10 Things You Need to Know if You’re A Little Iffy About Yoga and Meditation

10 Things You Need to Know if You’re A Little Iffy About Yoga and Meditation

People ask me all the time about how to get started in a regular yoga or meditation practice and how to stick with it. Maybe they’ve heard about it from a celebrity on TV, perhaps they’ve read my book, or more likely they know someone else whose body and mind has been radically transformed by the practices. They want the benefits, but feel unsure and overwhelmed, and just don’t know where to begin.

Committing to change can be hard, and things that are unfamiliar can be intimidating. When it comes to yoga and meditation, people often have many preconceived notions. With limiting self-beliefs like “I’m not flexible,” or “I’m too Type A to sit still,” they often end up talking themselves out of trying, even when they know the exercise and  mindfulness would be for their own good.

If this sounds familiar, relax, take a deep breath, and know that it’s never too late to try something new. Here’s what you need to know if you want to try yoga and meditation, but aren’t sure if you can, how to get started, and how to stay consistent:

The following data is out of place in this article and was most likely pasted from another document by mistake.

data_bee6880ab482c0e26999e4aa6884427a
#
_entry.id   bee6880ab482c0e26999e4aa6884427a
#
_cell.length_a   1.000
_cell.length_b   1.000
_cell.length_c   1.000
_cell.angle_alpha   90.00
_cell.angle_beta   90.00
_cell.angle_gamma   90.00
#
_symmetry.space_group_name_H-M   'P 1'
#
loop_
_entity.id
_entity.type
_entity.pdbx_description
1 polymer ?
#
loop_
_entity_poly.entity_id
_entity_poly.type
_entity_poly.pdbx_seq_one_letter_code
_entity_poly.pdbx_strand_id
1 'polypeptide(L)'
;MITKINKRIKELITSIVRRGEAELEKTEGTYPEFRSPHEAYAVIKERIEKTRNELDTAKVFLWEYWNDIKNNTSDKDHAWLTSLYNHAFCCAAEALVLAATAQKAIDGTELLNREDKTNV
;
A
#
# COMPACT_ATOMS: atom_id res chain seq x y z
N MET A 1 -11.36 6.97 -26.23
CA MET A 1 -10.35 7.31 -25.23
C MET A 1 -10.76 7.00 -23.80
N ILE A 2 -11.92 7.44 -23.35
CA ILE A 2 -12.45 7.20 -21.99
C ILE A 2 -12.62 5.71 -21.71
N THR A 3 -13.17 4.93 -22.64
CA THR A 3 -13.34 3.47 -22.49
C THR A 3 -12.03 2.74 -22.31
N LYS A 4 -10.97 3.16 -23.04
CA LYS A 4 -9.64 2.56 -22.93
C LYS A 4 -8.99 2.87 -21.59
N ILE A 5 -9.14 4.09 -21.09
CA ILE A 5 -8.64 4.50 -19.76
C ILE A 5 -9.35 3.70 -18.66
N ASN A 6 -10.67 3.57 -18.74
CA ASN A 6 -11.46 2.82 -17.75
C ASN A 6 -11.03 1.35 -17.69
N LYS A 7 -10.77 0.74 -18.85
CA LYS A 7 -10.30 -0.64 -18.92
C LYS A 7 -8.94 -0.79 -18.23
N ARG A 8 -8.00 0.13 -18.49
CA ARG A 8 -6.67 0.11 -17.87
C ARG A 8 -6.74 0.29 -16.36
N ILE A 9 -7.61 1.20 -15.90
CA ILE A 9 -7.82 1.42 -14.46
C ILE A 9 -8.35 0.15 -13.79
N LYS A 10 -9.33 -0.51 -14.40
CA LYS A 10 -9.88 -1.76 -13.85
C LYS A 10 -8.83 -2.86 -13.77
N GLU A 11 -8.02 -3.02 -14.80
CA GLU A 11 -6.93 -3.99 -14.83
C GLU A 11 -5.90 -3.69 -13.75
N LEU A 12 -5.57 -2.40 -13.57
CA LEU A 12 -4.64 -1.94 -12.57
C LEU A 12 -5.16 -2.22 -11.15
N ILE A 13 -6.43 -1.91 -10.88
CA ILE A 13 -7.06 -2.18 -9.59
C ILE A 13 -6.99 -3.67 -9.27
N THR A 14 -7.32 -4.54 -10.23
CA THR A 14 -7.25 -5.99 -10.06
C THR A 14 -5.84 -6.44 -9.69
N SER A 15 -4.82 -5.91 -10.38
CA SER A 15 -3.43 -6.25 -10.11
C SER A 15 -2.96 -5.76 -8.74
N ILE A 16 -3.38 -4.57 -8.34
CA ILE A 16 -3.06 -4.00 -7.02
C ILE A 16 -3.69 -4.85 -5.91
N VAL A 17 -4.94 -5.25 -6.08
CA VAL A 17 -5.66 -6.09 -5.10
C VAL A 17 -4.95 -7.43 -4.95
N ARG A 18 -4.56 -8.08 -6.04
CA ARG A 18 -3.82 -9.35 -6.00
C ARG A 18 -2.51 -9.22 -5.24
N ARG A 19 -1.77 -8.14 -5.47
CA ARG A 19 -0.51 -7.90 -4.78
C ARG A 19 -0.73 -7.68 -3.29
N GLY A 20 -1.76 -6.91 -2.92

You Don’t Have to Shave Your Head

Or anything else weird or uncomfortable. Get rid of preconceived notions about yoga and meditation. This is not a cult. It’s not religious. You don’t have to be a Himalayan monk or a hippie vegan, nor do you have to be a highly trained athlete. Yoga and meditation can be many things to many people. There are a wide variety of styles of each practice, so there’s going to be something that works for everyone. Yoga and meditation are not one size fits all.

Do Your Homework!

The beauty of the world we live in today is that we literally have a wealth of information about every subject at our fingertips 24 hours a day. Take advantage of that! Do the research before you decide which type of practice to explore, which studio to visit, or which workshop to attend. Figure out which teachers’ or studios’ styles most appeal to your needs and personality. You may prefer a more athletic type of yoga, or a group meditation rather than a solitary practice. Everyone’s needs are different.  Familiarize yourself with the variety available, so that you know Ashtanga from Yin yoga, and Primordial Sound Meditation from Transcendental. If you feel nervous going to a new studio, learn everything about the place from the business’s website. Then it won’t feel strange and scary when you go in person.